How Forensic Hair Analysis Can Help Solve Crimes
When a crime occurs, it’s up to investigators to determine who may have committed it. If there are no witnesses or video evidence, it can be very challenging to find the culprit.
For hundreds of years, many crimes went unsolved because if there were no witnesses or compelling evidence, there wasn’t much else to go off of. As modern science improved, new crime-fighting techniques such as DNA and hair analysis are being used to determine if someone had been involved in the committing of a crime.
When a crime occurs, police usually cordon off a wide area as part of the crime scene. This is to prevent any suspects that might still be in the area from escaping, as well as for investigators to search the immediate area for evidence.
Investigators are specially trained to look for clues as to who may have committed the crime. Such pieces of evidence as blood, hair, and even bodily fluids will be collected and sent to a lab for analysis. It’s important that the evidence is collected within a short period of time. Cross-contamination or degradation of DNA can happen very quickly.
If evidence is contaminated it poses two challenges: The first being that the crime lab might not be able to analyze it properly due to it being damaged and second, if the evidence is corrupted, it may not stand up to cross-examination in a court of law. Therefore, investigators pay special attention to any bodily fluids or hair fibers found at the scene of the crime.
DNA – Not Always Reliable
While DNA is an accurate way of determining if someone was involved in the commission of a crime, it is not always reliable. A crime scene is the opposite of a laboratory. It’s dirty, can be exposed to the elements if outside, and the possibility for cross-contamination is very high. Mistakes can and have been made over the years and many people have been wrongfully convicted due to poor DNA evidence.
Scientists are currently looking into hair analysis as a means of complimenting DNA analysis. Unlike fluid DNA samples, hair fibers are hard to corrupt and cross-contaminate. Human hair contains over 300 different proteins and the amount of each protein varies widely from human to human. Another advantage is that hair strands are more stable than DNA and can last for a much longer period of time.
Hair analysis has become more popular with investigators as technology has improved over the years. Almost every single limb and body part contains hair and the chances of hair falling off during the commission of a crime are very high.
Human hair has a life cycle in which it grows then falls out. During the anagen phase, hair is actively growing, and materials are deposited into the hair shaft. The growing phase happens for around 1,000 days. After that period of time, the hair stops growing and enters the telogen phase. It is as this phase that hairs routinely fall off the body at random times of the day.
It’s been estimated that around 10% of the hair on the body is in the telogen phase.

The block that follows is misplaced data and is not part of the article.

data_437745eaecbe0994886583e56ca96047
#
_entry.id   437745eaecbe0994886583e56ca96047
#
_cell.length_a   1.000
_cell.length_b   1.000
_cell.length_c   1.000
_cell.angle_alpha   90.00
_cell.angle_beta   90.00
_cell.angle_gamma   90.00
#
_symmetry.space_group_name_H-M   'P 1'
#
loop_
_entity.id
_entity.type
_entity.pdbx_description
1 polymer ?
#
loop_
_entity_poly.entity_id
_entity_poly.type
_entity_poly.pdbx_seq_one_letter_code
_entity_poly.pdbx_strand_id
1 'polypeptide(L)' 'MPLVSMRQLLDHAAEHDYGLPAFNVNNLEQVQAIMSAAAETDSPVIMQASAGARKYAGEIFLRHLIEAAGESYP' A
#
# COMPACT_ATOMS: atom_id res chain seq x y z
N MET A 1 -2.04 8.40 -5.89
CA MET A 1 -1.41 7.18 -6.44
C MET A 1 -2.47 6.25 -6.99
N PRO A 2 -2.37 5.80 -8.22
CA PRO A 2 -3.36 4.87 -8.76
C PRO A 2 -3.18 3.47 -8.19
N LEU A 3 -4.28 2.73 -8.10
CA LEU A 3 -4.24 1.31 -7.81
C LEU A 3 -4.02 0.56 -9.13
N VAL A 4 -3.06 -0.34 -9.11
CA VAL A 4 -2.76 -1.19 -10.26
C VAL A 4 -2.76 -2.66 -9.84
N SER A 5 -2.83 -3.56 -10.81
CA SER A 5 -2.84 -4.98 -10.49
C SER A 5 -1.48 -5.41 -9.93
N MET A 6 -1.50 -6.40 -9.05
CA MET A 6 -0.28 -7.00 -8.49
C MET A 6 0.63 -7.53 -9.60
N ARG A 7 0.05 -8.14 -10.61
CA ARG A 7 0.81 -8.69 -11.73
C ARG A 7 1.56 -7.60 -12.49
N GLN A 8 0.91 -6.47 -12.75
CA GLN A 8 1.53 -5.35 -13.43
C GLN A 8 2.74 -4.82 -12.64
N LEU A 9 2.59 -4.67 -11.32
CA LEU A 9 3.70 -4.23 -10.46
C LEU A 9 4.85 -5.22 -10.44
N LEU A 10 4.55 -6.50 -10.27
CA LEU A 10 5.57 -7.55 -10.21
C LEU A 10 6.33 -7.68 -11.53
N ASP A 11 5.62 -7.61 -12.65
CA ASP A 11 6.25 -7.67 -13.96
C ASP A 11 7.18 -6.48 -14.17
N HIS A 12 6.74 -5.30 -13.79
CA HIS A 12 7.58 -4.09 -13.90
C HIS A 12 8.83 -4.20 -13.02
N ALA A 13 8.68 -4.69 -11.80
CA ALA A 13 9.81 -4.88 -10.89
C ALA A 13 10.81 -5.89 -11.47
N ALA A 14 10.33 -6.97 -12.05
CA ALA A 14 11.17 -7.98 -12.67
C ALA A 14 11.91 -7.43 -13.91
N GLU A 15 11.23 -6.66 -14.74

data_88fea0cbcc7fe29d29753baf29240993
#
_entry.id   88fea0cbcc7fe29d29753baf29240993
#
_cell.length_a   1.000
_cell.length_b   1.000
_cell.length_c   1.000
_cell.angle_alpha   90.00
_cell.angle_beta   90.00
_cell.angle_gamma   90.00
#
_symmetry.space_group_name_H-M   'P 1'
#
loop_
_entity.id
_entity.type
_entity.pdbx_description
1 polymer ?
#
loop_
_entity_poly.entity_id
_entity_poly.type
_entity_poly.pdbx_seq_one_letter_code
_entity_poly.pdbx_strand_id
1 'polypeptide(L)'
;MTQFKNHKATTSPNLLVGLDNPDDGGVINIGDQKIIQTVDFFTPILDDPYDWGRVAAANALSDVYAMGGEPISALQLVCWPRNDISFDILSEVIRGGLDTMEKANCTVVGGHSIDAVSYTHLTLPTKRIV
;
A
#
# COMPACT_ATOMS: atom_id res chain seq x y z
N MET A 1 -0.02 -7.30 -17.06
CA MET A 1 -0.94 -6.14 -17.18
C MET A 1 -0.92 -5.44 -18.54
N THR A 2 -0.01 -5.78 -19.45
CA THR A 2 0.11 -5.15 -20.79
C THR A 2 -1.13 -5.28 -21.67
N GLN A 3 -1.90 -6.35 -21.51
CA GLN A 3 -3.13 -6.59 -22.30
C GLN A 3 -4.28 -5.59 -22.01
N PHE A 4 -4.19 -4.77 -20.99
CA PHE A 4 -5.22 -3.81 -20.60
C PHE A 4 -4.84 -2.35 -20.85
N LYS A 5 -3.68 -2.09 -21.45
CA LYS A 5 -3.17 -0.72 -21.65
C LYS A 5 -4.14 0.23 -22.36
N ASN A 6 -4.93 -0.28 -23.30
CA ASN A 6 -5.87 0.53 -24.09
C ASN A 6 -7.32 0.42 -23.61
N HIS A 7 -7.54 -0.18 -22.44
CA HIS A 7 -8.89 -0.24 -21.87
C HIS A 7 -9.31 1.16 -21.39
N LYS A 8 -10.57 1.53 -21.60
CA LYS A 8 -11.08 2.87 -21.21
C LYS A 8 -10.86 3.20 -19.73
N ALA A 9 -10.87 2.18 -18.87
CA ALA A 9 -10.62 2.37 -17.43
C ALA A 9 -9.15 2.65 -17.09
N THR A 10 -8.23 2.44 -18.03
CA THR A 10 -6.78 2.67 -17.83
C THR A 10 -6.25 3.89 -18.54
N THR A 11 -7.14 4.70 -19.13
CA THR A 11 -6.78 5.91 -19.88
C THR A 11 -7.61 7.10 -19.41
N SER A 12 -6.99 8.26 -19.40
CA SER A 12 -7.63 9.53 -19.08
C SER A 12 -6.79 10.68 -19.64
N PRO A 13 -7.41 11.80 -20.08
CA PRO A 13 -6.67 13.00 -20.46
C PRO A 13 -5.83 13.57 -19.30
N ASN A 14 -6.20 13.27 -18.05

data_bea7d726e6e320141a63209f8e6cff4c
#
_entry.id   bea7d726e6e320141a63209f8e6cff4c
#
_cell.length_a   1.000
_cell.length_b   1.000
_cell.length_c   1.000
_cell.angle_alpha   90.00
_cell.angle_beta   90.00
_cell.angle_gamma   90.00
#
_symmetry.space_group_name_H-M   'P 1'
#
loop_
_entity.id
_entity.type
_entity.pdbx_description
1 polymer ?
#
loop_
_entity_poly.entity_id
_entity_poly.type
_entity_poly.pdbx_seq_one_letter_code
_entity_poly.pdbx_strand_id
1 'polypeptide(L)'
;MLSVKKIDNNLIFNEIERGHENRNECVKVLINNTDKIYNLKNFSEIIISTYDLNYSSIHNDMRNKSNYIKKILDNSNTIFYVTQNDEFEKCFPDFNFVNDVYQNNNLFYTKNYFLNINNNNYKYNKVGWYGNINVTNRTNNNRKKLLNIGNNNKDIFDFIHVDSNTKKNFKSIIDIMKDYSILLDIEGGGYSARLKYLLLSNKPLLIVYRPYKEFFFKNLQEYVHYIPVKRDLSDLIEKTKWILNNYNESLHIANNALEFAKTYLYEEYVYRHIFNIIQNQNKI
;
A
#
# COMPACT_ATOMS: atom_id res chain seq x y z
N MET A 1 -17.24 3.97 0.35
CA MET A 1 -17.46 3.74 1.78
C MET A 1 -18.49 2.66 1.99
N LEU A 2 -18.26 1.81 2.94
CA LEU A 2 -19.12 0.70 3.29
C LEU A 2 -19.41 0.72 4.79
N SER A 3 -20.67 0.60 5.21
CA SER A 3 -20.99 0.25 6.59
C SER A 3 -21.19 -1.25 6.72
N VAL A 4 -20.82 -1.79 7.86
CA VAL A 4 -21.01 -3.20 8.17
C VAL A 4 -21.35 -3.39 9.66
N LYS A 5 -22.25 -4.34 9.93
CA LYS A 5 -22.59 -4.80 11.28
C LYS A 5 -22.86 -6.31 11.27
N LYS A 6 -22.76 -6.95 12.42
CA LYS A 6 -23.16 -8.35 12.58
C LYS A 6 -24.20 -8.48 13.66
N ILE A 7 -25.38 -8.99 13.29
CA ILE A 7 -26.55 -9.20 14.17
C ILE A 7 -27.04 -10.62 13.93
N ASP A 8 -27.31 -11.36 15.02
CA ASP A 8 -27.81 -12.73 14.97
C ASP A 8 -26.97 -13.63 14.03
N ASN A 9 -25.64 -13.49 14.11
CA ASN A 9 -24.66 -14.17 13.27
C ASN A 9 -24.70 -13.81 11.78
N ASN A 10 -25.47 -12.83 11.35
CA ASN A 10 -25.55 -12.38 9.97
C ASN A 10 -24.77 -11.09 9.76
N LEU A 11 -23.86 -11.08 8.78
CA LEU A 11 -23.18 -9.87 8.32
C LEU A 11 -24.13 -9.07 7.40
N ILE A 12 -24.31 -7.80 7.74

This leads to a greater chance that person who committed the crime will unwittingly leave a few hairs behind at the scene of the crime.
Animals hairs can be considered evidence as well. If you ever lived under the same roof as a cat or dog, you are well aware that they shed constantly. There is a high probability that people will pick up the hairs of cats or dogs by just walking into a room where the animals have been.
Hair Analysis is the process by which hairs found at the scene of a crime, or on the body of a suspect or victim are analyzed. While one or two hairs could potentially work – it’s been said that more accurate results can be obtained from at least 50 strands of hair. While this may sound like a lot, the average person has almost 100,000 strands of hair on the head alone!
Hairs can be analyzed in one of several ways. DNA analysis can be performed by putting the hairs in a special laboratory machine which will determine the chemical makeup from analyzing the hair follicle. This can help investigators determine if it’s a human or animal hair as well as who the hair belongs to.
The laboratory will often use the same kind of powerful microscopes found in hair transplant centers in order to compare two hairs against each other. If someone was poisoned, the laboratory can determine what kind and the amount of poison that was used. Hairs can also be tested for the presence of drugs. After a person has taken drugs, they only stay in the body/fatty tissues for a relatively short period of time. The can stay in human hair for months and months after they’re taken.
Hair and DNA Analysis
When evidence collected at a scene of the crime is presented in a court of law, it’s usually best that it contains both hair and DNA samples. DNA can be corrupted and if only 1 or two hair fibers were found, it doesn’t exactly add up to a preponderance of evidence.
This is why investigators can spend several days meticulously combing through the scene of a crime in order to locate and preserve as much DNA and hair evidence as possible. A good hair sample can mean the difference between the suspect walking free or a conviction in a court of law.